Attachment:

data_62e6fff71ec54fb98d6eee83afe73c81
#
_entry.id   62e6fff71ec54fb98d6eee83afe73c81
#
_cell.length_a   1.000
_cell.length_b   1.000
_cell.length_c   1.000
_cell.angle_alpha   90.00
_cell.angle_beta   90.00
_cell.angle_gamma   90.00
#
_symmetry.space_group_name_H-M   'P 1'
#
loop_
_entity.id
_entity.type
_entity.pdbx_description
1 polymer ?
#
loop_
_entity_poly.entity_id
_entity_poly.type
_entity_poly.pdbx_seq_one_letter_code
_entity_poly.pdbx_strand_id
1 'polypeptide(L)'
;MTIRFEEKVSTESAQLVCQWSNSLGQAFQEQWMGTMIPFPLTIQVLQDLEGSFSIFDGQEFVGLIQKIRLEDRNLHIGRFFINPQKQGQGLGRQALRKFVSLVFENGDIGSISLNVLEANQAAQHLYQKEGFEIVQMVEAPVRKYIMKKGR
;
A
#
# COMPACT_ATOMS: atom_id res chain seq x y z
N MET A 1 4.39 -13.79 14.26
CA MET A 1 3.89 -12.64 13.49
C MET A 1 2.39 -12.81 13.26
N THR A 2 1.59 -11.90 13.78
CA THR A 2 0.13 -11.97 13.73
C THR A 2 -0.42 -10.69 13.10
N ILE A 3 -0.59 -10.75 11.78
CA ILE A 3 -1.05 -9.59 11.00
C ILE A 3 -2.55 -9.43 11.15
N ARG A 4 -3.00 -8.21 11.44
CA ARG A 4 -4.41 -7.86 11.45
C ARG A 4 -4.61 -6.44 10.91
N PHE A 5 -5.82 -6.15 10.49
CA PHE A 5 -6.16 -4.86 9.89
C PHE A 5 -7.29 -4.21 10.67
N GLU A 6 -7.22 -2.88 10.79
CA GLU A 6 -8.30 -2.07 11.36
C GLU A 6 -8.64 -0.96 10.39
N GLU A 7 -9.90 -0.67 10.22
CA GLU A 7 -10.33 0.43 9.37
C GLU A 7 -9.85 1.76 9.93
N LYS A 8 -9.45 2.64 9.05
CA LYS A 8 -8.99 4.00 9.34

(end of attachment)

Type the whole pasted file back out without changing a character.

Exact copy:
data_62e6fff71ec54fb98d6eee83afe73c81
#
_entry.id   62e6fff71ec54fb98d6eee83afe73c81
#
_cell.length_a   1.000
_cell.length_b   1.000
_cell.length_c   1.000
_cell.angle_alpha   90.00
_cell.angle_beta   90.00
_cell.angle_gamma   90.00
#
_symmetry.space_group_name_H-M   'P 1'
#
loop_
_entity.id
_entity.type
_entity.pdbx_description
1 polymer ?
#
loop_
_entity_poly.entity_id
_entity_poly.type
_entity_poly.pdbx_seq_one_letter_code
_entity_poly.pdbx_strand_id
1 'polypeptide(L)'
;MTIRFEEKVSTESAQLVCQWSNSLGQAFQEQWMGTMIPFPLTIQVLQDLEGSFSIFDGQEFVGLIQKIRLEDRNLHIGRFFINPQKQGQGLGRQALRKFVSLVFENGDIGSISLNVLEANQAAQHLYQKEGFEIVQMVEAPVRKYIMKKGR
;
A
#
# COMPACT_ATOMS: atom_id res chain seq x y z
N MET A 1 4.39 -13.79 14.26
CA MET A 1 3.89 -12.64 13.49
C MET A 1 2.39 -12.81 13.26
N THR A 2 1.59 -11.90 13.78
CA THR A 2 0.13 -11.97 13.73
C THR A 2 -0.42 -10.69 13.10
N ILE A 3 -0.59 -10.75 11.78
CA ILE A 3 -1.05 -9.59 11.00
C ILE A 3 -2.55 -9.43 11.15
N ARG A 4 -3.00 -8.21 11.44
CA ARG A 4 -4.41 -7.86 11.45
C ARG A 4 -4.61 -6.44 10.91
N PHE A 5 -5.82 -6.15 10.49
CA PHE A 5 -6.16 -4.86 9.89
C PHE A 5 -7.29 -4.21 10.67
N GLU A 6 -7.22 -2.88 10.79
CA GLU A 6 -8.30 -2.07 11.36
C GLU A 6 -8.64 -0.96 10.39
N GLU A 7 -9.90 -0.67 10.22
CA GLU A 7 -10.33 0.43 9.37
C GLU A 7 -9.85 1.76 9.93
N LYS A 8 -9.45 2.64 9.05
CA LYS A 8 -8.99 4.00 9.34